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Hailstalk v. Antique Auto Classic Car Storage

September 9, 2008

JUANITA SUZANNE HAILSTALK, PLAINTIFF,
v.
ANTIQUE AUTO CLASSIC CAR STORAGE, LLC, LEE HUDSON, II, AND JOSEPH FORD, DEFENDANTS.



The opinion of the court was delivered by: Noel L. Hillman, District Judge

OPINION

Before the Court is a motion to dismiss plaintiff's amended complaint filed by defendants Antique Auto Classic Car Storage, LLC, Lee Hudson, II, and Joseph Ford. Defendants also filed a motion seeking to strike plaintiff's sur-reply. For the reasons expressed below, defendants' motion to dismiss, as converted to a motion for summary judgment, is denied, and its motion to strike plaintiff's sur-reply is granted.

I. JURISDICTION

Plaintiff has alleged that defendants violated the Federal Fair Labor Standards Act, and therefore this Court exercises subject matter jurisdiction pursuant to 28 U.S.C. § 1331 (federal question jurisdiction).

II. BACKGROUND

Plaintiff Juanita Hailstalk alleges that defendants violated the Federal Fair Labor Standards Act, the New Jersey Wage and Hour Law and the New Jersey Wage Payment Act. Hailstalk asserts that defendants owe her more than $12,000.00 in wages and overtime pay.

Hailstalk states that she was hired by defendants in August of 2004 as a resident manager. She states that she worked seven days a week and was responsible for defendants' customers on a 24-hour basis. Hailstalk alleges that from October 2004 through June 2005, she earned $400.00 every two weeks, which was raised to approximately $500.00 every two weeks in June 2005, and by October 2006, she was earning approximately $580.00 every two weeks. She also states that although she worked overtime, including overnights and on weekends, she has not been properly compensated by defendants for her regular work hours or for the overtime she worked from the period of October 2004 through June 2006.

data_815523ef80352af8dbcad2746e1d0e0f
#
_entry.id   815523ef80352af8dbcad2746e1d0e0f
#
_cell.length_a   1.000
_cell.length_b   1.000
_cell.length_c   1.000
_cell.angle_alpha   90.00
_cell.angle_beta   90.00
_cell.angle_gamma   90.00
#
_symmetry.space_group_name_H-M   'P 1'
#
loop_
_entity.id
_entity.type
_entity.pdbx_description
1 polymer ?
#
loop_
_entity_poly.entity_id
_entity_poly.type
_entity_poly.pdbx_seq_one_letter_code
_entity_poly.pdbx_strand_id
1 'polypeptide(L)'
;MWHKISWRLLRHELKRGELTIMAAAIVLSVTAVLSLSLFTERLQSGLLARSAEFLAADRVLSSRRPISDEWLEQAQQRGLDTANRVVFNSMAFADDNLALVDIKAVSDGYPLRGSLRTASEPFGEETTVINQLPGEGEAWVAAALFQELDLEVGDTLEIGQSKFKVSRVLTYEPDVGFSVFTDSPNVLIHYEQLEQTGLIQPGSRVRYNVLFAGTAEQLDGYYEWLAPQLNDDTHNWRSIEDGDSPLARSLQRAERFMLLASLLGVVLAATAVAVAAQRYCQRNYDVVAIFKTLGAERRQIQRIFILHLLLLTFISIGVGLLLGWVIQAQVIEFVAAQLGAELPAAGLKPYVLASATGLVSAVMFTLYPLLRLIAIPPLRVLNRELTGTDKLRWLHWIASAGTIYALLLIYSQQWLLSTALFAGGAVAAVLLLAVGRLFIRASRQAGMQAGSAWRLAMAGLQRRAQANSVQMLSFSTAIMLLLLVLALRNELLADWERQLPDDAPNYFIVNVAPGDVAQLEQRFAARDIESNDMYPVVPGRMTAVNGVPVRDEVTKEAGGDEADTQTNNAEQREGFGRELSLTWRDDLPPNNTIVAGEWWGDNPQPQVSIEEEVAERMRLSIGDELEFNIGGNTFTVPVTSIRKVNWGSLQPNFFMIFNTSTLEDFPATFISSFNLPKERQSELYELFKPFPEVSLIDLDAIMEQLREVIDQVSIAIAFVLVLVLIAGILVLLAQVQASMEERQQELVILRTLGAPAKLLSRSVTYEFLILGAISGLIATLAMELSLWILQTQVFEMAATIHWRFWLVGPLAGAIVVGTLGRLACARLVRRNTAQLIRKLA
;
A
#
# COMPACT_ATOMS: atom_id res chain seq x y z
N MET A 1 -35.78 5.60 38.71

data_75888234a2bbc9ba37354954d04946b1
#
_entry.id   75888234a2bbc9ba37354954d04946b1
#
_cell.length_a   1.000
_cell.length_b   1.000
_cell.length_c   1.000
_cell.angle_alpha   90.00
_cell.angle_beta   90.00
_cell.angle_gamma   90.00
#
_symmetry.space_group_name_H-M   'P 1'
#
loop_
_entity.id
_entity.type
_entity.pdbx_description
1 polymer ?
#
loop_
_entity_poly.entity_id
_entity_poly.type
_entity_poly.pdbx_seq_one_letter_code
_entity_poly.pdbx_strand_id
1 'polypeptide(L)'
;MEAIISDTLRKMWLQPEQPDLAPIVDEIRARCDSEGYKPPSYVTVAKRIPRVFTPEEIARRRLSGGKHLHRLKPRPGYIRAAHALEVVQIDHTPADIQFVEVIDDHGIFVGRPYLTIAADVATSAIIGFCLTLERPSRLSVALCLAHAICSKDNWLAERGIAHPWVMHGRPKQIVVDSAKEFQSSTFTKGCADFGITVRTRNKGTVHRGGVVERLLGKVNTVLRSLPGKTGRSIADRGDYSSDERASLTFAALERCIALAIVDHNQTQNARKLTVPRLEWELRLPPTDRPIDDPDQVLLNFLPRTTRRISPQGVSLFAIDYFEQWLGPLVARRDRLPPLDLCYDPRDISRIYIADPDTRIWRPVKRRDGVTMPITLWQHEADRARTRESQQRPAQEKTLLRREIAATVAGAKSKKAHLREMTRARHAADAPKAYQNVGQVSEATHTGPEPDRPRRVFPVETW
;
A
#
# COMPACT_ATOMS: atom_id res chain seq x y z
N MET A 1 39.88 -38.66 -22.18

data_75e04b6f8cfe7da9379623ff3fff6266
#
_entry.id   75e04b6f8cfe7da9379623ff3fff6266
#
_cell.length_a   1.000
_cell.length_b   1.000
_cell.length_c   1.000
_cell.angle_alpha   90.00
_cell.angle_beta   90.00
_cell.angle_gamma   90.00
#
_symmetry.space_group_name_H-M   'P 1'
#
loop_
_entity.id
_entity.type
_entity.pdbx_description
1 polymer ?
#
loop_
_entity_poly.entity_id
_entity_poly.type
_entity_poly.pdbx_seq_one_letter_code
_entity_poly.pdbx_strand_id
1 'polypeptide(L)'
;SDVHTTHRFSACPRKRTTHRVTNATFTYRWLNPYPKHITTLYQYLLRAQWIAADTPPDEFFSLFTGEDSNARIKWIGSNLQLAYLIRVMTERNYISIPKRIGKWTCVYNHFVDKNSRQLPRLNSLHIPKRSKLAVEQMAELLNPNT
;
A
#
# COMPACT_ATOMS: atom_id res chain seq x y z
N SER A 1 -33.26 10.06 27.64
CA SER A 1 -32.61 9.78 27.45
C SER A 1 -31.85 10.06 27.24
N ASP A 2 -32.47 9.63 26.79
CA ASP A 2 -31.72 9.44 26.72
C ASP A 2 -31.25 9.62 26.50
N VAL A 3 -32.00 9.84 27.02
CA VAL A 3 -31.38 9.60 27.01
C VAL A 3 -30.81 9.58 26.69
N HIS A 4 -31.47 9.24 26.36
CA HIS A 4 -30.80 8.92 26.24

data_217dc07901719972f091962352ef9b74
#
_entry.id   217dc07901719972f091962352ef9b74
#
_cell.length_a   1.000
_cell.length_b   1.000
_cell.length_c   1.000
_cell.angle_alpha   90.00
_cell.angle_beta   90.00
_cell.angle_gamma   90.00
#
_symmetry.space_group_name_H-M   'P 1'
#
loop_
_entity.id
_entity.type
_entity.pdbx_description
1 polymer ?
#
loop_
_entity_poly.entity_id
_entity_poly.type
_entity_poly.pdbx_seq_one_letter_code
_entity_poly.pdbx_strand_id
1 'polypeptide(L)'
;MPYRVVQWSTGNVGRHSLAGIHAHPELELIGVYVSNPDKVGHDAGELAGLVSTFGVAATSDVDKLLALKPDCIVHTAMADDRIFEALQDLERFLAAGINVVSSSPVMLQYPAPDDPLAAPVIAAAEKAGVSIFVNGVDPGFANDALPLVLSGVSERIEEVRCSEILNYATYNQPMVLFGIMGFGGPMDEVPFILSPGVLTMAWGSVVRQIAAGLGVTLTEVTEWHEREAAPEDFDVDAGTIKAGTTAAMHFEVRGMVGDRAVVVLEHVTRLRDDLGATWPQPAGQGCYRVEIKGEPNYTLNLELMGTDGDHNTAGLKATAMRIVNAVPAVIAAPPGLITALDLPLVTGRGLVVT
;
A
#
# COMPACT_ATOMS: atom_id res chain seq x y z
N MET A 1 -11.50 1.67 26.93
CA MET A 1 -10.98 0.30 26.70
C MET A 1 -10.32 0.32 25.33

Before filing a complaint in this Court, on February 20, 2006, Hailstalk filed a claim with the New Jersey Department of Labor and Workforce Development ("NJLWD") requesting an investigation into defendants' alleged failure to pay her the full amount of wages due.*fn1 In her claim with the NJLWD, Hailstalk was represented by Jeffrey Dragon, Esq. During the pendency of the NJLWD claim, counsel for the parties discussed settlement and a proposed settlement agreement was provided to Ms. Hailstalk. She states, however, that she rejected the settlement agreement sent to Mr. Dragon from defendants. Hailstalk also states that she neither consented to settlement nor authorized Mr. Dragon to settle the matter on her behalf and that she refused to sign the proposed settlement agreement.

Defendants argue that the parties agreed to settle the matter, and that defendants' counsel sent a letter dated November 28, 2006, to Mr. Dragon, who was representing Hailstalk at that time, confirming that the matter was settled and that a formal agreement would be forthcoming. Defendants admit that Hailstalk never signed a formal agreement. In addition, on April 2, 2007, Hailstalk was sent a letter from the NJLWD stating that it had received Hailstalk's correspondence regarding her claim against defendants and that their file had been marked settled and the matter closed. The NJLWD also informed her that since the matter settled, and since a settlement is not an admission of guilt on the party of the employer, that neither party could appeal and the decision was final. The NJLWD also advised her that if she was dissatisfied with the outcome, she could contact another attorney about other administrative remedies or court action.

III. DISCUSSION

Defendants have moved to dismiss plaintiff's amended complaint pursuant to Federal Rules of Civil Procedure 12(b)(1) and 12(b)(6) on the grounds that because of the prior proceedings before the NJLWD, this Court lacks jurisdiction based on the Rooker-Feldman doctrine, and that all of plaintiff's claims are barred by the doctrine of claim preclusion.*fn2 Because this Court cannot decide this matter if it lacks jurisdiction, defendants' 12(b)(1) motion to dismiss for lack of subject-matter jurisdiction is decided first.

A. Standard for 12(b)(1) Motion to Dismiss for Lack of Subject Matter Jurisdiction

If the subject matter jurisdiction of the Court is challenged, the plaintiff bears the burden of persuasion. See Hedges v. U.S., 404 F.3d 744, 750 (3d Cir. 2005) (citing Kehr Packages, Inc. v. Fidelcor, Inc., 926 F.2d 1406, 1409 (3d Cir. 1991). In addition, "... the district court may not presume the truthfulness of plaintiff's allegations, but rather must 'evaluat[e] for itself the merits of [the] ...


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